Supporting underrepresented next-gen Bristol entrepreneurs

Bristol has been one of the UK’s fastest-growing cities, and ranked fourth in our Good Growth for Cities report in 2022. It performs particularly well in the tech and creative sectors, and is home to a significant entrepreneur community. But its success isn’t accessible to all of its residents. To help change this, our Bristol colleagues partnered with Babbasa, a community-led youth empowerment social enterprise.

Setting the scene

Some 60% of Bristol’s ethnic minority population live in areas of economic disadvantage, and two-thirds of these in the city’s most disadvantaged inner-city wards.

The city is also marked as the 7th worst of 348 districts in England & Wales for Black and ethnic minority communities to live and thrive, with equality gaps failing to improve since 2001.

Babbasa was founded to create pathways for young people to build confidence, develop skills, connect with employers and mentors, and access workplace experience. It addresses persistently high levels of Black, Asian, & minority ethnic youth unemployment, low educational attainment, and declining aspirations in Bristol’s inner-city communities.

How we helped

Our relationship with Babbasa began with financial support in the form of a ColourBrave grant; our ColourBrave Charity Committee allocates grants and develops volunteering opportunities to support Black-led social enterprises, as well as charities with Black and ethnic minority beneficiaries.

This led to a closer relationship which has seen us provide hands-on support for Babbasa, especially in its work with young entrepreneurs in Bristol. 

We hosted the launch of a joint programme by Babbasa and Opulence Growth, which supports the development of entrepreneurs from under-represented backgrounds building socially beneficial businesses. 

The entrepreneurs visited our Glass Wharf office for our annual firmwide volunteering event One Firm One Day, where they learned about marketing and finance - led by our Bristol office senior partner Tom Ayerst in recognition of the barriers Black entrepreneurs face when accessing funding.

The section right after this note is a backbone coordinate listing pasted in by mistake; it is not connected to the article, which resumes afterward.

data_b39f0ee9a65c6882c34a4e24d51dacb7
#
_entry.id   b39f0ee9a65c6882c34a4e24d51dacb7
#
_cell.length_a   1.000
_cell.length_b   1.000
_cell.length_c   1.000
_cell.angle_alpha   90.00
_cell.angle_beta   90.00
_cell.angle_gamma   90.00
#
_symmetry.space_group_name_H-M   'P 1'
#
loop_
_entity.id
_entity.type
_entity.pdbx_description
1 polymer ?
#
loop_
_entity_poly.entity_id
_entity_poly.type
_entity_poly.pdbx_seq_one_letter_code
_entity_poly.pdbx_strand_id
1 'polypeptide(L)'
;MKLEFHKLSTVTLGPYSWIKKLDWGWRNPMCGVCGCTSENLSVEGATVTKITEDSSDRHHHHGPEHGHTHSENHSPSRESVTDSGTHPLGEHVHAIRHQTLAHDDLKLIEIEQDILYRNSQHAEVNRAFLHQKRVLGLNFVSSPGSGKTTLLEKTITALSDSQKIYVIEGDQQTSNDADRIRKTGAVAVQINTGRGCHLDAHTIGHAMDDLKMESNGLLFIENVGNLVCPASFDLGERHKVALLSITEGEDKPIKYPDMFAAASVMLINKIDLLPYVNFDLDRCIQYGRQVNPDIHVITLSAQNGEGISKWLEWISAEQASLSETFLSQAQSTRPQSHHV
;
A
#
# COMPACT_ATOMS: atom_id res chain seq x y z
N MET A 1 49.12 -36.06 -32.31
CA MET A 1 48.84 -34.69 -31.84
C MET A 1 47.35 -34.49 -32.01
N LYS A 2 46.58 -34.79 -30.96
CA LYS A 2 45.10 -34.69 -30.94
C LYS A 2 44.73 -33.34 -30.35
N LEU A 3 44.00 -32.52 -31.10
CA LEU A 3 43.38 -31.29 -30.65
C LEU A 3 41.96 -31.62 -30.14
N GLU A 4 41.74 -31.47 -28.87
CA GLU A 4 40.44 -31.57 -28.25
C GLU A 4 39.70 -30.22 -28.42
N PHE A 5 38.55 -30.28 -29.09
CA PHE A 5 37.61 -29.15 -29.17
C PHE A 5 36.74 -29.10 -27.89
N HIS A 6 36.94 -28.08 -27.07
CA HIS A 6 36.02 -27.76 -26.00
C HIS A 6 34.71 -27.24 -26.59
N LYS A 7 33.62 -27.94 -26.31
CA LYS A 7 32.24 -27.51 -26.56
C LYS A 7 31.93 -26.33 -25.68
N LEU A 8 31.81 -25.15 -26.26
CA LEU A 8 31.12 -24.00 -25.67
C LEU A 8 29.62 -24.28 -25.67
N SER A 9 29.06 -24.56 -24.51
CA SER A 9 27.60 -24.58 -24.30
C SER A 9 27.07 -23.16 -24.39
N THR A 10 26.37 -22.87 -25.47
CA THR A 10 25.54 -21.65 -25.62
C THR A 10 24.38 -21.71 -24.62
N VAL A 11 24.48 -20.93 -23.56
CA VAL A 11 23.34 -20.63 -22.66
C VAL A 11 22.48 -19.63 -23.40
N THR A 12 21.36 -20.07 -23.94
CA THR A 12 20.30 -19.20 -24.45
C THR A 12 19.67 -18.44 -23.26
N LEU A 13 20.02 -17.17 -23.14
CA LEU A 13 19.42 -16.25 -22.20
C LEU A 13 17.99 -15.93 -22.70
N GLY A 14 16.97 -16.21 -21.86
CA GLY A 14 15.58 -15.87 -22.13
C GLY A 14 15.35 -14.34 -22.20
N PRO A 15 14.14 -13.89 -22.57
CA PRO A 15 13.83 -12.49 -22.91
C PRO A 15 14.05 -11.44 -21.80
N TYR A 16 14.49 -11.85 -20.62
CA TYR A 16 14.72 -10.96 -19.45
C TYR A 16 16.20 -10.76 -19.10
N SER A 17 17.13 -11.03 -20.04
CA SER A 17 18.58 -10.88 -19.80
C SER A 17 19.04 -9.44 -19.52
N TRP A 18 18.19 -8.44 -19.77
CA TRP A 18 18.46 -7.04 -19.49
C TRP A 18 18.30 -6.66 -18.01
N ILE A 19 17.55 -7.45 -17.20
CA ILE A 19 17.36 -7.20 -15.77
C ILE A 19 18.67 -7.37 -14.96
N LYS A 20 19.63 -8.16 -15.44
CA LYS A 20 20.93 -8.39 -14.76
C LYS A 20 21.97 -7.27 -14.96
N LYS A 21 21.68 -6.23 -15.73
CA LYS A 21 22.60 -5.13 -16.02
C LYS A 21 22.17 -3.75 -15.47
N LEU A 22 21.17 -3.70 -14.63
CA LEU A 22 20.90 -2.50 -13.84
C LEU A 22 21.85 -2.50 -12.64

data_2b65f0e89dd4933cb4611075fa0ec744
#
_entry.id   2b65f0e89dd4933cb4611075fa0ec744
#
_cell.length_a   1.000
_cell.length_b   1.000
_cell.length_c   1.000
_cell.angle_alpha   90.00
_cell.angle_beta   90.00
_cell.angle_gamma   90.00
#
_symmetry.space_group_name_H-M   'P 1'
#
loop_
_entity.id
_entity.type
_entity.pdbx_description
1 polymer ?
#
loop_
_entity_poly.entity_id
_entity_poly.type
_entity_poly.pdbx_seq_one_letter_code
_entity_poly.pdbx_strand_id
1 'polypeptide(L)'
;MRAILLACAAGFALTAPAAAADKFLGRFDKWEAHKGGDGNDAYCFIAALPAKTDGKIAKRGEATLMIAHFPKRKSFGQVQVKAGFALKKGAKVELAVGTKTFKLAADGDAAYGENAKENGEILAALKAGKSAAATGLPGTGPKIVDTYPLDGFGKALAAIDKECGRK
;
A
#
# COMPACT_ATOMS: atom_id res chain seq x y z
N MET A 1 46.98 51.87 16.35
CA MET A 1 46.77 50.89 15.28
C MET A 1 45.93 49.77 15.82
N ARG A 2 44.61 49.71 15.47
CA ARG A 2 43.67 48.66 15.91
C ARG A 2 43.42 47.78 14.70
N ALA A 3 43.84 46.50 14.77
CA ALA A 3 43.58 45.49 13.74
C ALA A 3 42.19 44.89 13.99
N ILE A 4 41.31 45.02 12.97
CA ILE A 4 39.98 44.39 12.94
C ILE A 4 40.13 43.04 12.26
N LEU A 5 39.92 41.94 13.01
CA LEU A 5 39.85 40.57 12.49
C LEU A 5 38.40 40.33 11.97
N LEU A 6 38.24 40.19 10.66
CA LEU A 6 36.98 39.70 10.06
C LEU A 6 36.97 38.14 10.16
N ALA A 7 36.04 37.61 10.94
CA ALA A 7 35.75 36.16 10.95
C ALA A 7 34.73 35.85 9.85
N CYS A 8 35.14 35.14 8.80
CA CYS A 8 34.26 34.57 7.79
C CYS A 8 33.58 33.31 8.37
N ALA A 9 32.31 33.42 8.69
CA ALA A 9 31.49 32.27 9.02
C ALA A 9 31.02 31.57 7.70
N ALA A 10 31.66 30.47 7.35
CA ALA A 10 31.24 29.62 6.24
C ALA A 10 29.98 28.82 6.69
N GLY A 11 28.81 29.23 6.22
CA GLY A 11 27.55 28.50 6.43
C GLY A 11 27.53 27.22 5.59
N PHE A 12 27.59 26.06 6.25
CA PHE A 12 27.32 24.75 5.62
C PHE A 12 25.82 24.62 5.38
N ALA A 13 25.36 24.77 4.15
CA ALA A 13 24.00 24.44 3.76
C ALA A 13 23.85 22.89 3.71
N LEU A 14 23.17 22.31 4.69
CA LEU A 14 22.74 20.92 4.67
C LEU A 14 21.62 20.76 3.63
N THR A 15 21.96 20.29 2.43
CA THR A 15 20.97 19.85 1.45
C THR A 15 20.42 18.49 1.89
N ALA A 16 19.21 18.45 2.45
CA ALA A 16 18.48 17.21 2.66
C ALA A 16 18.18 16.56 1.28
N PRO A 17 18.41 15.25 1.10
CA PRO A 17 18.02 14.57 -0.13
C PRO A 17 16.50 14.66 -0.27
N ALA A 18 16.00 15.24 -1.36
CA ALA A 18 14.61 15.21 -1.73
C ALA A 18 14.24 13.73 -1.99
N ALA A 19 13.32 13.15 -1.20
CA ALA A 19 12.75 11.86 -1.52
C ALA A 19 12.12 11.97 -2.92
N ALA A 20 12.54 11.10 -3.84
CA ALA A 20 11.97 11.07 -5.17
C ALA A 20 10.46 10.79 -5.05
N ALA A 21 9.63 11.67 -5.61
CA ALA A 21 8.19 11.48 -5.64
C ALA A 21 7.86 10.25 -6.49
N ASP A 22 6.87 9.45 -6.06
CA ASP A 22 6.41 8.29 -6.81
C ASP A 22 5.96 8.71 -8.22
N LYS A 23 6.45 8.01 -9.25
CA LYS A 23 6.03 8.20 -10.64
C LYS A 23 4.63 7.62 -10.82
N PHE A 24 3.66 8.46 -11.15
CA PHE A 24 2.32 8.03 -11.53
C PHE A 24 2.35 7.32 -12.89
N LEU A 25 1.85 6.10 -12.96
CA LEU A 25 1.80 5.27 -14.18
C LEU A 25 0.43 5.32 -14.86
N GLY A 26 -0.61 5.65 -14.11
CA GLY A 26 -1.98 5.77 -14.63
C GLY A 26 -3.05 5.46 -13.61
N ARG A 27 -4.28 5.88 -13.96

They were then joined by various board members for a Q&A on leadership. Babbasa partners with the City of Bristol College, so we simultaneously ran a session for 16-18 year olds on personal branding and financial literacy.

Julie Taylor

"Babbasa is a hugely impactful Bristol social enterprise; we identify with their purpose and so built a relationship that sees us couple financial support with skilled volunteering to help them achieve their aims. “Partnering with Babbasa enables us to better engage with young people in Bristol from under-represented backgrounds, and offer them opportunities to connect and learn more about the sorts of skills they will need to succeed, whether in further education, employment or owning their own business. “We know that the number of connections young people make with employers is directly linked to their likelihood of gaining meaningful employment later in life, so building awareness of PwC, professional services and opportunities in the wider business community is crucial. "

Julie Taylor, Senior manager and Social Mobility Lead for PwC in Bristol

Making a difference

The events and work with Babbasa have directly impacted 40+ young people, giving them new knowledge and skills. One young entrepreneur said they had “an unforgettable day at PwC” which left them “fuelled with inspiration” and “armed with advice from the best in the industry”.

Building the relationship has given us new links and connections with local schools, colleges, and social mobility advocates. It has also deepened our knowledge of the local community, and the challenges disadvantaged and underrepresented groups face in securing meaningful employment.

Contact us

Annual Report enquiries

Corporate Affairs, PwC United Kingdom

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